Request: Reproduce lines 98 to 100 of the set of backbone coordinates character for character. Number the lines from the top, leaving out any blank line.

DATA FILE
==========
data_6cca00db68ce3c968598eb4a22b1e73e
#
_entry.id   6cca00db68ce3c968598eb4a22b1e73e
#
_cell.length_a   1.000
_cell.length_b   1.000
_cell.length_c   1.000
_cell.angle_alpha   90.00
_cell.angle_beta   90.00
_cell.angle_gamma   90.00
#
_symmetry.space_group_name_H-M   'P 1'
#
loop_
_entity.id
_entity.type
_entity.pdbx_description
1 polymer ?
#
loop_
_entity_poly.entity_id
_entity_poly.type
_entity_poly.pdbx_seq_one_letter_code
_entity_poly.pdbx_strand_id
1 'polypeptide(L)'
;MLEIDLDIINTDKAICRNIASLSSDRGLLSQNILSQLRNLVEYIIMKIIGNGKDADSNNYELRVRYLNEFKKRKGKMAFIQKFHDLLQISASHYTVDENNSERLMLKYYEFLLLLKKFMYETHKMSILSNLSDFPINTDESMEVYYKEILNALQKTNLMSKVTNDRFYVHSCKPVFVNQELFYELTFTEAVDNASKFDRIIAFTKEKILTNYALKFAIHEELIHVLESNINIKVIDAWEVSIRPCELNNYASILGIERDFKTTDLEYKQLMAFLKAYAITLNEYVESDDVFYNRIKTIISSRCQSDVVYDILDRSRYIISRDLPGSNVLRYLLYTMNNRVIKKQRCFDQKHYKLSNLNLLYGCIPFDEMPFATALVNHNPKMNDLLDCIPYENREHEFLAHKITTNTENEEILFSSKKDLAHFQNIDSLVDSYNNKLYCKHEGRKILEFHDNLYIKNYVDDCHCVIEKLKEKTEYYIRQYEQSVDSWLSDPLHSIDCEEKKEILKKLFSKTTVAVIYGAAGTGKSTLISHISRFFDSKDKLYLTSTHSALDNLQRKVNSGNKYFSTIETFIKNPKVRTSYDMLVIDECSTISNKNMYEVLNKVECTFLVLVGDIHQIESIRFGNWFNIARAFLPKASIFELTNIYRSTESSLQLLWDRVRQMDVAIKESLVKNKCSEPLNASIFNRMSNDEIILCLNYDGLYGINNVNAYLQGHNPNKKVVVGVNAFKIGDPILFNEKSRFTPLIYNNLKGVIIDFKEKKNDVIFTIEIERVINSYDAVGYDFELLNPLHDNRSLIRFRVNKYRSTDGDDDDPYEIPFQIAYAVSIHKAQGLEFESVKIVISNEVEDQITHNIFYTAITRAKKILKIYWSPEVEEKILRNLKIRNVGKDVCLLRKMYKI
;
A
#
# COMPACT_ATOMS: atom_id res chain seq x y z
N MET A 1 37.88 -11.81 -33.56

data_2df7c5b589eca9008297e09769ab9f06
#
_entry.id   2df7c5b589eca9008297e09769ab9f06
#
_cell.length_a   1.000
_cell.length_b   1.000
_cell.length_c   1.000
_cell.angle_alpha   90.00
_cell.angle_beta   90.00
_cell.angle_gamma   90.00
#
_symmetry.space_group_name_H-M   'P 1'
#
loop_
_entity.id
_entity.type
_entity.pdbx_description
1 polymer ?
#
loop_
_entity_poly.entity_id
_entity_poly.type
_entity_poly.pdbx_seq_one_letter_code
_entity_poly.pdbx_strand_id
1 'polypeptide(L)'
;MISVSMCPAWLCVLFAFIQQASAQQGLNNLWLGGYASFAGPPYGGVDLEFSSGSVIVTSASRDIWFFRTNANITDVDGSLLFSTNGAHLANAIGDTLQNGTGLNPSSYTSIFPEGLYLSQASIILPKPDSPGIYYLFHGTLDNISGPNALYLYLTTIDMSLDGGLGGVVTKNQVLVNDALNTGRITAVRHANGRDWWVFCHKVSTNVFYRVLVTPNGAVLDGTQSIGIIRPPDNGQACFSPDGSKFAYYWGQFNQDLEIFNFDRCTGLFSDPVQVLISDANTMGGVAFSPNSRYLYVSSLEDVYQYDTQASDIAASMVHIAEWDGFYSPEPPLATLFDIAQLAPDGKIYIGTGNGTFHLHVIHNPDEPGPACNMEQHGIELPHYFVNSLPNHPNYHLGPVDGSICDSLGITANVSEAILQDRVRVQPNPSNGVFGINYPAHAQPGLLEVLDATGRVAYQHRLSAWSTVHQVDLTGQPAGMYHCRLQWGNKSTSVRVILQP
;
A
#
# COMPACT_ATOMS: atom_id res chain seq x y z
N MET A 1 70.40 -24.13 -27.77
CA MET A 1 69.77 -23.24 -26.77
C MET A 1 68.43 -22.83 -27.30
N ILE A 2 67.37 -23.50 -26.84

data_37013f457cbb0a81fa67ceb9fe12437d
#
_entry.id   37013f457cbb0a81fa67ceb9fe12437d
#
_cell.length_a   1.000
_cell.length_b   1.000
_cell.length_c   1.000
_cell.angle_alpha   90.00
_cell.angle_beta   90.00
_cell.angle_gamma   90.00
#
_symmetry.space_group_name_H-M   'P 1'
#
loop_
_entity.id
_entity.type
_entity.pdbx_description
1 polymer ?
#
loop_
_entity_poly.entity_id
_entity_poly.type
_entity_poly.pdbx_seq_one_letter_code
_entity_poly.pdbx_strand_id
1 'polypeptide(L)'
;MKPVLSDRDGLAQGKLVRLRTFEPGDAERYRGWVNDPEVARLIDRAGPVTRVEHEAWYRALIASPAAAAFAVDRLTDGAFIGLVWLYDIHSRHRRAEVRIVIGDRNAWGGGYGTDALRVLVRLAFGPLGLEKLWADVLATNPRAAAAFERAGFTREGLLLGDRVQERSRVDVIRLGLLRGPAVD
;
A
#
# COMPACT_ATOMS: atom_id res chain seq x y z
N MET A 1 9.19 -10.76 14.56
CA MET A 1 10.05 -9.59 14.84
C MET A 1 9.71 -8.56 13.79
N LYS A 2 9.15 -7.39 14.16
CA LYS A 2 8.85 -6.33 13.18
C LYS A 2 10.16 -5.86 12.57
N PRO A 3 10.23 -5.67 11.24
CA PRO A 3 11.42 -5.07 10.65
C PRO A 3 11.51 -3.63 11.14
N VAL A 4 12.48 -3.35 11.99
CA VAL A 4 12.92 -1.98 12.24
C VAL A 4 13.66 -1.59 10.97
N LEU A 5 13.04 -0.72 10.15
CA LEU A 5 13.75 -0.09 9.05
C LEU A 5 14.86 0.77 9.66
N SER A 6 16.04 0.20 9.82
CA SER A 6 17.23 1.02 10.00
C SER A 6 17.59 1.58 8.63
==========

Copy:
C MET A 1 9.71 -8.56 13.79
N LYS A 2 9.15 -7.39 14.16
CA LYS A 2 8.85 -6.33 13.18